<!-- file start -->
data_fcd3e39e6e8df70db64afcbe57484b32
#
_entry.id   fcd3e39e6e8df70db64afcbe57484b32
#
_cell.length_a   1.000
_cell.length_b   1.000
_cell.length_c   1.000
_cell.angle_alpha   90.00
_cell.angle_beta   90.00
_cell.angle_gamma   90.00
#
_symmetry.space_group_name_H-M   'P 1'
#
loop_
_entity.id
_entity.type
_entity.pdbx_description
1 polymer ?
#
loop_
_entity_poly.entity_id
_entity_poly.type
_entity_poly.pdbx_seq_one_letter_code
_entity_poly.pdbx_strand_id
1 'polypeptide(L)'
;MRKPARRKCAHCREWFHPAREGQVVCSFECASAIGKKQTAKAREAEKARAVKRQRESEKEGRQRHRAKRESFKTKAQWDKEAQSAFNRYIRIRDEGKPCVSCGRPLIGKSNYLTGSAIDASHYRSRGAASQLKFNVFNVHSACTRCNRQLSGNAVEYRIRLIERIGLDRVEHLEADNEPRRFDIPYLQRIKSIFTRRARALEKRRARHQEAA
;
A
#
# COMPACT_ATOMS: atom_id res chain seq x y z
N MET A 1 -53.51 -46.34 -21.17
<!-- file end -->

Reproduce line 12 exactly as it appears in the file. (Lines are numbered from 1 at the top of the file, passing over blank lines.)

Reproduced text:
_symmetry.space_group_name_H-M   'P 1'